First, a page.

“You have to make sure whatever territory appears in one photograph appears again in an adjacent photograph,” he said. “The process to relate all the photographs is not trivial. It’s a mathematical process done with the help of computers.”
Once that was done, cartographers used photo-viewing equipment and computers to make measurements of the details of the photographs, ultimately creating a map.
“There was a cursor that we could move using levers across the photos,” Helmering said. “The computer would record points and determine distances and shapes. It was computer-assisted, but everything was captured by a cartographer.”
Even more detailed photographs of the moon became available in the late 1960s and early 1970s with NASA’s Apollo missions. Apollo mission cameras, from about 100 miles up, were able to photograph the lunar surface at a much higher resolution than cameras from Earth, which were 238,900 miles away. The higher-resolution images allowed for even more intricate maps, Helmering said.
With the Apollo moon orbits, cartographers also could get photographs and map the dark side of the moon, the side that always faces away from Earth, for the first time.
ACIC and AMS produced hundreds of maps for NASA throughout the 1960s and ‘70s. During the 1969 fiscal year, ACIC created more than 300 different cartographic products in support of five Apollo flights. During the 1970 fiscal year, ACIC created approximately 200 products in support of Apollo.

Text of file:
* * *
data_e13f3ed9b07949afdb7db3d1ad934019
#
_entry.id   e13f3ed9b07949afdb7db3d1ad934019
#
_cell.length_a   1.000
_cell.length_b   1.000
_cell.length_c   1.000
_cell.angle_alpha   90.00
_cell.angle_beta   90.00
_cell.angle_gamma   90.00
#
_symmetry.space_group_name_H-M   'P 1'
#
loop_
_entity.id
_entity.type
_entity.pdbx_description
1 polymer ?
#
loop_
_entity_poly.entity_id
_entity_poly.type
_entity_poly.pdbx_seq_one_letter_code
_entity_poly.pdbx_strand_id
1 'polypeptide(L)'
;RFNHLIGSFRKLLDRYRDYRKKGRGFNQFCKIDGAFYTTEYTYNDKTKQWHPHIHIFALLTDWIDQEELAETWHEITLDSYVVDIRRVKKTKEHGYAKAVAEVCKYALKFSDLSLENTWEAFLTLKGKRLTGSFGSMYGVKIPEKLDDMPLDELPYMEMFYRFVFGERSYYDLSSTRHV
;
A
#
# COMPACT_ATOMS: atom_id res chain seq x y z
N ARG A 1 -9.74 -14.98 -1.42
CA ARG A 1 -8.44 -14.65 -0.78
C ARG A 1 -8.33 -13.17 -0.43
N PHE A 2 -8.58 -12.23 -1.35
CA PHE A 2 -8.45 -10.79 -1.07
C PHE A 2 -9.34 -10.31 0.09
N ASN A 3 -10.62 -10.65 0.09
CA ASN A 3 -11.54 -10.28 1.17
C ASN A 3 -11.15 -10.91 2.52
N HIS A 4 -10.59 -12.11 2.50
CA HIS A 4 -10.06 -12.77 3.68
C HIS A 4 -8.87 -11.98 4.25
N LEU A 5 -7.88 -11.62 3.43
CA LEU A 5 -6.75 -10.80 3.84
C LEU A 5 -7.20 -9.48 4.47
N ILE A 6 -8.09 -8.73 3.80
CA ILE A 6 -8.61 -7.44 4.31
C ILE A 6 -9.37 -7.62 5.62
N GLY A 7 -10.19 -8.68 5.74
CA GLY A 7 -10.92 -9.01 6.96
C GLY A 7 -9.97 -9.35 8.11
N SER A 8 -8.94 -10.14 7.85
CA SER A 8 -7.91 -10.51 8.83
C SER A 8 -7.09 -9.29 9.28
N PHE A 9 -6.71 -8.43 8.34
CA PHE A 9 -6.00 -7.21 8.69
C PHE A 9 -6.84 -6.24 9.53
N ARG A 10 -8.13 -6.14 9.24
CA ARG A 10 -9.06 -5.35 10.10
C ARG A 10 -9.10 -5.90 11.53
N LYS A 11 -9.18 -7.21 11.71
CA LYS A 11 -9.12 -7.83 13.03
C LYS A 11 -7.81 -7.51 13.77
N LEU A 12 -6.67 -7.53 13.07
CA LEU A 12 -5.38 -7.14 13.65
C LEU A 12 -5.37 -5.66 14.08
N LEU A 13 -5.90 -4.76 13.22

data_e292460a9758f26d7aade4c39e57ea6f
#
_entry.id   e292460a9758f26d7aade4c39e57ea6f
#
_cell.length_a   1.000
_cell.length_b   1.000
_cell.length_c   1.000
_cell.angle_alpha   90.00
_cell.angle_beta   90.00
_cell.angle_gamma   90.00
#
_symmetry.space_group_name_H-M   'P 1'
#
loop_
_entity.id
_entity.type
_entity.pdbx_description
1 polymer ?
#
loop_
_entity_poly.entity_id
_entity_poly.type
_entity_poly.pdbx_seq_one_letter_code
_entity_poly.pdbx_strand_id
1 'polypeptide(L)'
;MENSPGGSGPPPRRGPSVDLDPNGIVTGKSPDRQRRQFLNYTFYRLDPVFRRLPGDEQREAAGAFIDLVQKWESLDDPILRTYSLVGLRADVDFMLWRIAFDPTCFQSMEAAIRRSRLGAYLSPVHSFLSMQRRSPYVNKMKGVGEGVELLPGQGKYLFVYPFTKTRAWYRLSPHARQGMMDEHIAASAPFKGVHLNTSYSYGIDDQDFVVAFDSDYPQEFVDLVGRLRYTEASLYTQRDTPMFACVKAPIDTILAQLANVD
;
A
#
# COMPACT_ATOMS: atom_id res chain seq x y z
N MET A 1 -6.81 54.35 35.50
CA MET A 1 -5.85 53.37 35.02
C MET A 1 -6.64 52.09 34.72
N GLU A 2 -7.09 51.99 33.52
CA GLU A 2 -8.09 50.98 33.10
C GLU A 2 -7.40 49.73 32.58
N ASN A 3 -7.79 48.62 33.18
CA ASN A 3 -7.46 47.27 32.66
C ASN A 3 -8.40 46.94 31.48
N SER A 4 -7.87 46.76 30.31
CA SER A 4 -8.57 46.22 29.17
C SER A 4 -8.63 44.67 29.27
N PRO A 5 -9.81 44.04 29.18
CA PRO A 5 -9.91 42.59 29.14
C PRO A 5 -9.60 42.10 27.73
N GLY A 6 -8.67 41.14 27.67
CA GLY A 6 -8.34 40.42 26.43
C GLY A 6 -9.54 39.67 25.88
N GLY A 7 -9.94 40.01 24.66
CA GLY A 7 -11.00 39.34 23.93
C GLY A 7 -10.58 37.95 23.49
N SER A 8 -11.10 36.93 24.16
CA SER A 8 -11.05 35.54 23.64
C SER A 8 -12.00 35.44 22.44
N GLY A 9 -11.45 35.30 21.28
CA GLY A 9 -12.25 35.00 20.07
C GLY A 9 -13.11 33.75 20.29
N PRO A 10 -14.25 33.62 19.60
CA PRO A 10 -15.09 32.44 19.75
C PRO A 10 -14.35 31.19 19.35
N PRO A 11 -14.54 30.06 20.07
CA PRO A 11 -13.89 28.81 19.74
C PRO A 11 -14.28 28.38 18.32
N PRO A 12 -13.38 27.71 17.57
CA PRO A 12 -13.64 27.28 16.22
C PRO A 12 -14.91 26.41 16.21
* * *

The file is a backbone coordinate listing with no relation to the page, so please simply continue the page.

Unruh estimates that up to 200 people at ACIC worked lunar mapping during its peak in the early 1970s, including cartographers, geodesists and personnel from the photo lab, negative engraving and printing.
Included in the hundreds of products made by ACIC and AMS were 3-D plastic topographic maps of potential moon landing sites.
“We would make several for each mission,” Helmering said. “Astronauts would study them and evaluate which would be the best one for landing and the best for doing whatever experiments they wanted to do. Maps we made were used to evaluate those sites and make those final selections.”
‘One Small Step’
Unlike many analysts today at NGA, lunar cartographers at ACIC and AMS in the 1960s and ‘70s were able to talk about their work with their family and friends. And people were interested, Helmering said, because many Americans were captivated by the idea of space exploration.
“The Apollo program was well-publicized,” Helmering said. “The idea of putting a man on the moon was something everyone was talking about.”
Helmering was taking a training course at Ohio State University in July 1969 when Armstrong took his historic first steps on the moon. Helmering remembers watching the event from a TV with about 10 other ACIC trainees in a house in Columbus that he and his wife were renting.
“I had been involved in lunar work for a long time,” Helmering said. “But I wasn’t thinking about that. I was thinking about those guys up there and what that must have been like. It’s hard to figure out how someone has the courage to do that, to walk on the moon, something that had never been done before.
“We were just amazed that we were able to do that; that we were there,” he said. "It was such a great achievement for the country.”
For additional details about NGA’s lunar mission work, please visit https://www.nga.mil/About/History/Apollo%2011/Pages/default.aspX